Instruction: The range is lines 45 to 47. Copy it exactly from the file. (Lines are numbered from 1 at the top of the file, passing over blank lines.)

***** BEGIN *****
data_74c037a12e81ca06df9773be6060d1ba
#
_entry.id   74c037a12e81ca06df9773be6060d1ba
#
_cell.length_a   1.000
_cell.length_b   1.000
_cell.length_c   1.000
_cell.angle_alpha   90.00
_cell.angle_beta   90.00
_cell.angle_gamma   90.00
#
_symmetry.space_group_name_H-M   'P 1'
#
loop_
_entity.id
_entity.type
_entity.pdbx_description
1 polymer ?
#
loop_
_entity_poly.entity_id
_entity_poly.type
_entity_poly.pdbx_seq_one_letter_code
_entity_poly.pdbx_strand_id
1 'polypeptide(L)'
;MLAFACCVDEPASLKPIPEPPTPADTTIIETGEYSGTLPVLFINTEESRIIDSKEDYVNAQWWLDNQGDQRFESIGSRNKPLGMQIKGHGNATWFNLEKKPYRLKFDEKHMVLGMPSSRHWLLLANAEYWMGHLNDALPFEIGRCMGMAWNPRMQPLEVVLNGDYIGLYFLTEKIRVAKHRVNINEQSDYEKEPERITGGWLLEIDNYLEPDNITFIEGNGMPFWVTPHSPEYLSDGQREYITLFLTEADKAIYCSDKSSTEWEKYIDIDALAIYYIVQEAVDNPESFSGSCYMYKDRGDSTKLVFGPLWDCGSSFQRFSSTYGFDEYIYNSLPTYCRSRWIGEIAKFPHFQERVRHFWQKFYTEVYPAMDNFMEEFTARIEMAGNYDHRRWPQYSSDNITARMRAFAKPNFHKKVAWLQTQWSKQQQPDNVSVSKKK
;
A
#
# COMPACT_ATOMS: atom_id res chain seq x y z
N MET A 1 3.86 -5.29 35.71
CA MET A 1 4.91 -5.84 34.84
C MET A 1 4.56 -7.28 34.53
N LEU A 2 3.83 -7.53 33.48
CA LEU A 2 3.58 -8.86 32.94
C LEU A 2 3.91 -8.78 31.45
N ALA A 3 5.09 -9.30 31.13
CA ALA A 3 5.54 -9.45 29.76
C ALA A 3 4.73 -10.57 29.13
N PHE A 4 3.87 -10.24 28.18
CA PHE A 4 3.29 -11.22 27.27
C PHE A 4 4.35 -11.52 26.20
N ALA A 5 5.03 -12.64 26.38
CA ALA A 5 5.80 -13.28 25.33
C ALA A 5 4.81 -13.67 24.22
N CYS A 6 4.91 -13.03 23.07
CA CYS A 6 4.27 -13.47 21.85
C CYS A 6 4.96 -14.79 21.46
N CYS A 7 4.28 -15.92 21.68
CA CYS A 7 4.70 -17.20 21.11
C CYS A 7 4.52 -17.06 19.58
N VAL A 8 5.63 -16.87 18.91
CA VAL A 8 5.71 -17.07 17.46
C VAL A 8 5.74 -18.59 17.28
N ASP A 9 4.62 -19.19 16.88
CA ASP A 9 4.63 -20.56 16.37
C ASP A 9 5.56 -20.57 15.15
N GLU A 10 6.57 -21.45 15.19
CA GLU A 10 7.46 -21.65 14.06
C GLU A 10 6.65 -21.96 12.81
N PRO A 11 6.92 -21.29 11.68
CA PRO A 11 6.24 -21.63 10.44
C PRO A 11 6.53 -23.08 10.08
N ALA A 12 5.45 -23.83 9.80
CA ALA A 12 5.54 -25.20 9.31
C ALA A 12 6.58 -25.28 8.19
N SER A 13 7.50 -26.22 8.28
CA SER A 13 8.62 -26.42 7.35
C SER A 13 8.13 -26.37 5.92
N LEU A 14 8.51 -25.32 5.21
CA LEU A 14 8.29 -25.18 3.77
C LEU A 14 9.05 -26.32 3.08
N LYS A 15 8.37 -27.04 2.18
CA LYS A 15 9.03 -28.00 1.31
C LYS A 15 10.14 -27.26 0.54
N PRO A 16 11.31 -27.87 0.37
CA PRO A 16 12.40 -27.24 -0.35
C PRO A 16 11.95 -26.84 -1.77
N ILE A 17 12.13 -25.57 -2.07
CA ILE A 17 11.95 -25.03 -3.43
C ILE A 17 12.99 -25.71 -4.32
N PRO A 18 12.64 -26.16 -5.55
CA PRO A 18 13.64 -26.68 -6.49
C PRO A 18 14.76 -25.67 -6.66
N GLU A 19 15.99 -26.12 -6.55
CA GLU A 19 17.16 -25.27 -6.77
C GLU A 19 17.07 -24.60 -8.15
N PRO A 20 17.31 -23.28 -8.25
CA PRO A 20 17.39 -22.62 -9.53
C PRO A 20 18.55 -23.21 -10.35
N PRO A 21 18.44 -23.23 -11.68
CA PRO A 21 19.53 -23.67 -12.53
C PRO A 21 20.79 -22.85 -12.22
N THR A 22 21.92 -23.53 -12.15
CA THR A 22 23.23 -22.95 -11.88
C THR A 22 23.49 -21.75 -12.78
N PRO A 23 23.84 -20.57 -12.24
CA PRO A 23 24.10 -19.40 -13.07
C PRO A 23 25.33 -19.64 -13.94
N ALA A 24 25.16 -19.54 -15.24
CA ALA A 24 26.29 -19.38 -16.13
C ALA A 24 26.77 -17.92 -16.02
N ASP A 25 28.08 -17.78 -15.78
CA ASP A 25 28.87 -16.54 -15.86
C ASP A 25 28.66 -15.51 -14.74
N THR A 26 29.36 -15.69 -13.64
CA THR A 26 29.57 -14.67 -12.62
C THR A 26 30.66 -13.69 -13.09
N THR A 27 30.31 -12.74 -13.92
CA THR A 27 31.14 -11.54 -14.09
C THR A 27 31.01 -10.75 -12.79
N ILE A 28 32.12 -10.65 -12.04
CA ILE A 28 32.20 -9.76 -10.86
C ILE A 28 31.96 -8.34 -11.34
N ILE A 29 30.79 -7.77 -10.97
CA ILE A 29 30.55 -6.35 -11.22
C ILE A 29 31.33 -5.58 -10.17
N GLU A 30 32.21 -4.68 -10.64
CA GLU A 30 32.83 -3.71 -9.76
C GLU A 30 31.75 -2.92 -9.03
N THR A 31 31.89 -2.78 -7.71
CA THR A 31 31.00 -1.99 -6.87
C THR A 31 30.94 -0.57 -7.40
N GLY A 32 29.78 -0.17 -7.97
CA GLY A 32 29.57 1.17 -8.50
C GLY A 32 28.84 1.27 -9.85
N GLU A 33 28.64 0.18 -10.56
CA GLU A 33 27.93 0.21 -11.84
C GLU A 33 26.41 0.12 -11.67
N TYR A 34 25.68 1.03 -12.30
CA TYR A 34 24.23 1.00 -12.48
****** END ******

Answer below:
C ALA A 5 4.81 -13.67 24.22
N CYS A 6 4.91 -13.03 23.07
CA CYS A 6 4.27 -13.47 21.85